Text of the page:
My Cezanne

There’s no better way to understand an artist than to walk a mile in his shoes.  This is one of many studies I’ve made of Paul Cezanne’s Vase de Fleurs at the National Gallery of Art in Washington DC.

Seeing Orange

A grand version of the idea I’m promoting is visible here, complete with bird’s nest.  A close inspection of the actual painting would also reveal insects.  Dutch artists loved to paint still lifes filled with living (and crawling things).  Ants were very popular.  Some of the roaches who make occasional appearances at my apartment may sometimes be found wandering through my still life?  Perhaps.  Though if I ever see them, I shall choose not to paint them. 

Notice that the Dutch 18th century artist (this National Gallery of Art painting is by Jan van Huysum)  likes the same orange that I do!

Up close

A still life within a still life is visible in the reproduction of a Dutch 17th century still life that lays inside the blue and white Chinese bowl.  What strikes me about this set up is the contrast between the brilliant yellow and the black floral cloth.  I also like the red cloth as it appears through the blue compotier.  That would be wonderful to paint!  These distortions of patterns as seen through glass make a wonderful subject.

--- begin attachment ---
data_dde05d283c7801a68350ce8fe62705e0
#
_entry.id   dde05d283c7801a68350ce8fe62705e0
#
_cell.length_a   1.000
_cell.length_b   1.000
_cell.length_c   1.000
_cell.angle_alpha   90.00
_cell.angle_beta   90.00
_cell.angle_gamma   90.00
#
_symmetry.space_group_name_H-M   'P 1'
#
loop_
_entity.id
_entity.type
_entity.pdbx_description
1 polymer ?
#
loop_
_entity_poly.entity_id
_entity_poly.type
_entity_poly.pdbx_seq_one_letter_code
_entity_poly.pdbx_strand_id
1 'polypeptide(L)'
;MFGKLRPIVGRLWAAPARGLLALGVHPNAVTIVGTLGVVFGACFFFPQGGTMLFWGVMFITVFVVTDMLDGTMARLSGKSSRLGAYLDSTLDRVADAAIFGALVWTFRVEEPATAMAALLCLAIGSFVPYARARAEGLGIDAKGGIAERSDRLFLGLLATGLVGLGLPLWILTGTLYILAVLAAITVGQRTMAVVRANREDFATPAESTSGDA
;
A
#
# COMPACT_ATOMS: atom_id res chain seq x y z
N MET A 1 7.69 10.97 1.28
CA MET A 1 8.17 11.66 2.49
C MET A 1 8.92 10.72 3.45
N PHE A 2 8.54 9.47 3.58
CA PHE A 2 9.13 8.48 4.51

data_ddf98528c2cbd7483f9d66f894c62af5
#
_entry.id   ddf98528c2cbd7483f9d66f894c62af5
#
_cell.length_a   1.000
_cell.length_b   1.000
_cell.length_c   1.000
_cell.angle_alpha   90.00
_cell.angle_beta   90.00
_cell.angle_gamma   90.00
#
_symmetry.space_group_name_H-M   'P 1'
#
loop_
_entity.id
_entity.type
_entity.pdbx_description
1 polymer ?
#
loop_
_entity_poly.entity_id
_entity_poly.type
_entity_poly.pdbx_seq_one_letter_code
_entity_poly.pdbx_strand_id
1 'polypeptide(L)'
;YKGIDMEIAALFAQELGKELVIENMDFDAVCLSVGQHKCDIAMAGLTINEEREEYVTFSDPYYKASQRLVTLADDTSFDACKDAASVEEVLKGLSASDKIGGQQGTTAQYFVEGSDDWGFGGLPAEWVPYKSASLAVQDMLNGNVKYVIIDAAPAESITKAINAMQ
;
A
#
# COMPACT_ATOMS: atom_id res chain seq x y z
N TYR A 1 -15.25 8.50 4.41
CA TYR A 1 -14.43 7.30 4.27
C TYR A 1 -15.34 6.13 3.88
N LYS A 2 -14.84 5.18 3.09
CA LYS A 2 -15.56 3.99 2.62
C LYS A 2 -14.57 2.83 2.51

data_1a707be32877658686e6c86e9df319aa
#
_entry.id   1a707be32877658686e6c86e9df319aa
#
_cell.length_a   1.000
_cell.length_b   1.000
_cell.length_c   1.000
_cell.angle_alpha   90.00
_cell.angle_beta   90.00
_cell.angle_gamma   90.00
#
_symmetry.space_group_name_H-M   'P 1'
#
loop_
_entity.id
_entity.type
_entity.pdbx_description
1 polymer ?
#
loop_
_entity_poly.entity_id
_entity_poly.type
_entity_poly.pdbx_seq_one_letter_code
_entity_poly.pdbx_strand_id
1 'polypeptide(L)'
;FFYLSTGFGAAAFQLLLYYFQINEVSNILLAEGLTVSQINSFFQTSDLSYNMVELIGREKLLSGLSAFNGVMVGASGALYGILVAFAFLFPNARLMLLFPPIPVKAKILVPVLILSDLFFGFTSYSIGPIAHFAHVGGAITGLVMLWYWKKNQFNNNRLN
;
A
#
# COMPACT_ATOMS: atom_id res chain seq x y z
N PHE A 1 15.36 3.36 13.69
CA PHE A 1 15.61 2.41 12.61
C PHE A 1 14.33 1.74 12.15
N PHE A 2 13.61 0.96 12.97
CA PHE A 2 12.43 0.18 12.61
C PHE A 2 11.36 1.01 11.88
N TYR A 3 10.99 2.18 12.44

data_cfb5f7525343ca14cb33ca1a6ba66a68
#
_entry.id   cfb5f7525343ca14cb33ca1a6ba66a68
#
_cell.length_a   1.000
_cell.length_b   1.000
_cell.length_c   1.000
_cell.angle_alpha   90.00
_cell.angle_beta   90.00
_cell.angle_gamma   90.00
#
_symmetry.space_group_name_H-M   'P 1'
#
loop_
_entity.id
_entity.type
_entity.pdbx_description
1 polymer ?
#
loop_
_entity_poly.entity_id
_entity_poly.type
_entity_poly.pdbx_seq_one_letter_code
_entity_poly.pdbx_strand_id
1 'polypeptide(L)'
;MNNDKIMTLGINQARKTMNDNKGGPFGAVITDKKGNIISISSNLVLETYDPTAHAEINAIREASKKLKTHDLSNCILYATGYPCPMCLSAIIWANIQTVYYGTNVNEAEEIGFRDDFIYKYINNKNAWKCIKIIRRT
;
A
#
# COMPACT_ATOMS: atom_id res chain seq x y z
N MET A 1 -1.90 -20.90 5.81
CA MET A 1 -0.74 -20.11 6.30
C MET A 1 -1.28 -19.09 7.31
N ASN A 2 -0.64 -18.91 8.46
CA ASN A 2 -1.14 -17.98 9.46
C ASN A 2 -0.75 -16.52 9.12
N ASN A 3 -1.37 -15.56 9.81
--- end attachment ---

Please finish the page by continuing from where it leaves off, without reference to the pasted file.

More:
Looking at the Dutch painting, one sees how orderly the construction is.  The strong order of the Dutch idea in contrast with the dramatic heaping, confusion of my still life reveals something in itself about differing aesthetic sensibilities over time.

On the right,there’s a chalk board leans against the wall with some writing visible.  It is itself a commentary on mark making.

The art of the still life

Making a still life is an art too — before the painting begins.  Some beginning artists try to make a painting task simpler by creating a still life of a very few objects.  However, there’s something to be said for a bold statement and a riotous confusion of things.  There are so many subjects for painting in this one set up alone, so many angles of vision, juxtapositions of color, different textures, different patterns.

Arranging objects like this can be a primer for interior design too (for obvious reasons).  There’s some bold color combinations that one wouldn’t at first thought put together.  But don’t they look good?  The brilliant yellow and dark, rich, black floral cloth.  Strong opposition of red and green.  Lots of food for thought and feast for the eyes.